where is the decoding error probability with our code when Eve makes the attack . This situation can be justified in the following way when free public channel with no error is available. In this case, to communicate each other securely, they need to share secret random variables. To generate secret random variables, they send secret random variables via the secure network coding. The secrecy of the generated random variables is guaranteed by the secrecy condition (C4). That is, condition (4) is definitely needed. However, the robustness condition (24) is not necessary because they can check whether the transmitted random number is correct by the error verification test with the public channel after the transmission [27, Section VIII] [28, Step 4 of Protocol 2]. Hence, we impose the condition (C3) instead of (24). Replacing the condition (C4) by the condition (C4’), we define the above type of capacities and capacity regions, which are denoted by and , respectively. Then, we have the relations , , , , and the similar relations. In summary, for each , we have
(25) 
That is, when the equality holds, all the capacities have the same value. In other cases, we have similar relations.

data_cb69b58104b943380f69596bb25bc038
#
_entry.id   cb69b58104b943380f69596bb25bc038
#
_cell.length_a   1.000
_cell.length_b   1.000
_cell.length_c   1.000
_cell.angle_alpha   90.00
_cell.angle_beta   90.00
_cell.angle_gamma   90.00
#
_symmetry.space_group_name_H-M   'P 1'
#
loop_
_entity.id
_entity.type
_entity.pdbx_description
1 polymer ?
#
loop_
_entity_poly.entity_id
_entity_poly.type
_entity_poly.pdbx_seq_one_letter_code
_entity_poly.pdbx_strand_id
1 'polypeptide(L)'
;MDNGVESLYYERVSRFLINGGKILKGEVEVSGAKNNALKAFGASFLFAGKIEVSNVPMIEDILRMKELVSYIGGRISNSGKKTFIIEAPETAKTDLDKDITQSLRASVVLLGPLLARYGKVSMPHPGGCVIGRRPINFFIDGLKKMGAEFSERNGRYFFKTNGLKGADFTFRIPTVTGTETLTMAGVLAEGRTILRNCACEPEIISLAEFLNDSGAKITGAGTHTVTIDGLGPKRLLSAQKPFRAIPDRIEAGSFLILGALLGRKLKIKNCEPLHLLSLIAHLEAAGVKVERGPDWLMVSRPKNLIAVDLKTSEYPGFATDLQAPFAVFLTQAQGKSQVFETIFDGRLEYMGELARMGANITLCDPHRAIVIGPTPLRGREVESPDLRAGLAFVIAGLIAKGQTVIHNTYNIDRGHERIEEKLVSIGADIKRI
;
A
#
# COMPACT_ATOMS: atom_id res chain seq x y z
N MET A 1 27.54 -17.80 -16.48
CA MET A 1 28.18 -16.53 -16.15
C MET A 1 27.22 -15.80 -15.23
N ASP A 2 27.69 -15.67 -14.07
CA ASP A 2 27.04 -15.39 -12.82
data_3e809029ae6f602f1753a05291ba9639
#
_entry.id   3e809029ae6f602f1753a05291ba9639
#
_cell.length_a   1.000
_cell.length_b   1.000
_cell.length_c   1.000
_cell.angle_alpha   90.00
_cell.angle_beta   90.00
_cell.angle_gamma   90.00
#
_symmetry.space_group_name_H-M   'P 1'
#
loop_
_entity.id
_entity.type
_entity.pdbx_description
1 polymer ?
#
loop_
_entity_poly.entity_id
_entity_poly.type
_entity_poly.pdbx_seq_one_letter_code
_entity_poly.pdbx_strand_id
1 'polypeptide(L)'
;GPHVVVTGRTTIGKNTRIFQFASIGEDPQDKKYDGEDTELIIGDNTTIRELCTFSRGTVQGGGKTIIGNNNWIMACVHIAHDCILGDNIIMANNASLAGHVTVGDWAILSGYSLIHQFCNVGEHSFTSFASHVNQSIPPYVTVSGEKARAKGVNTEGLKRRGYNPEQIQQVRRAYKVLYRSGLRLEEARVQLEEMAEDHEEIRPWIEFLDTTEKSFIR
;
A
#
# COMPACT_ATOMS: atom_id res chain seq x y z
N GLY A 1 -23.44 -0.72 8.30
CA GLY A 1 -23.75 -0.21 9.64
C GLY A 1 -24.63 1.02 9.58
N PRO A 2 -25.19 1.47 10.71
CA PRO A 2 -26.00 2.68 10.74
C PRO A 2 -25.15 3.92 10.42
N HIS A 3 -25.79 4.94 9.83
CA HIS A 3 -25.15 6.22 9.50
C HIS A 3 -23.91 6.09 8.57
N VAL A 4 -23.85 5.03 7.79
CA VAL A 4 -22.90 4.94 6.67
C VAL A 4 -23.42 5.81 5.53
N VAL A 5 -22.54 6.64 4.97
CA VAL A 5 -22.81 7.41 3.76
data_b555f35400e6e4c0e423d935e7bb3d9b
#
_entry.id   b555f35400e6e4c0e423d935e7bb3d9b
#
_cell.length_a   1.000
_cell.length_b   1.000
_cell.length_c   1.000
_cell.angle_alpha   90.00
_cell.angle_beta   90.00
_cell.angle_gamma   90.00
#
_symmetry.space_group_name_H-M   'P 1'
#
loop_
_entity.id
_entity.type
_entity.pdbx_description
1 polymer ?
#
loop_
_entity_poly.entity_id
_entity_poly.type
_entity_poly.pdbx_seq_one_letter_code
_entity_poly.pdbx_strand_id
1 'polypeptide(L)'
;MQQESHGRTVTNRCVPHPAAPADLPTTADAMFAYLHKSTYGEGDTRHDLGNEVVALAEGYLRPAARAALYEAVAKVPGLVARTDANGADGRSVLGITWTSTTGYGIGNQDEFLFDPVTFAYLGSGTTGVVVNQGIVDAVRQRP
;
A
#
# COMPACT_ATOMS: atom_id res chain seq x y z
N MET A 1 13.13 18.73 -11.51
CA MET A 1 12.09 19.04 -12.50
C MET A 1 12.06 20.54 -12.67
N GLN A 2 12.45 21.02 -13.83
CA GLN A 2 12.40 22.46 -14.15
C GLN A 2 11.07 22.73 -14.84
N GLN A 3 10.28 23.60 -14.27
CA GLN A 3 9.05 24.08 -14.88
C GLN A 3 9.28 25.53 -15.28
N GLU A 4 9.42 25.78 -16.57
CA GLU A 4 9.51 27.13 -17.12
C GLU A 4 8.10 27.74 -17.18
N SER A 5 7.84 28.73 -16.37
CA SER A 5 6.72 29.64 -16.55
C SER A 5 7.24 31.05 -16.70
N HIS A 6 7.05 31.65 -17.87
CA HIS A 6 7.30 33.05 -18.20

Example 1.
Now, as a typical example, we consider a single source acyclic network where Eve may choose any subset channels to access, which we call wiretap network [1, 2, 30, 31]. That is, is given as
. To discuss the capacities of the given network, we introduce two kinds of minimum cuts. To define them, we define a pseudo source node as a node that has only outgoing edges but has no original message to be transmitted. A pseudo source node is classified as an intermediate node because it is not the source node nor the terminal node. The first type of minimum cut
is the minimum number of edges crossing a line separating the source node and the terminal node. The second type of minimum cut is the minimum number of edges crossing a line separating the source node and the terminal node with removing all edges outgoing from pseudo source nodes. That, while edges outgoing from pseudo source nodes are ignored in , they are counted in . For wiretap network, we have(26)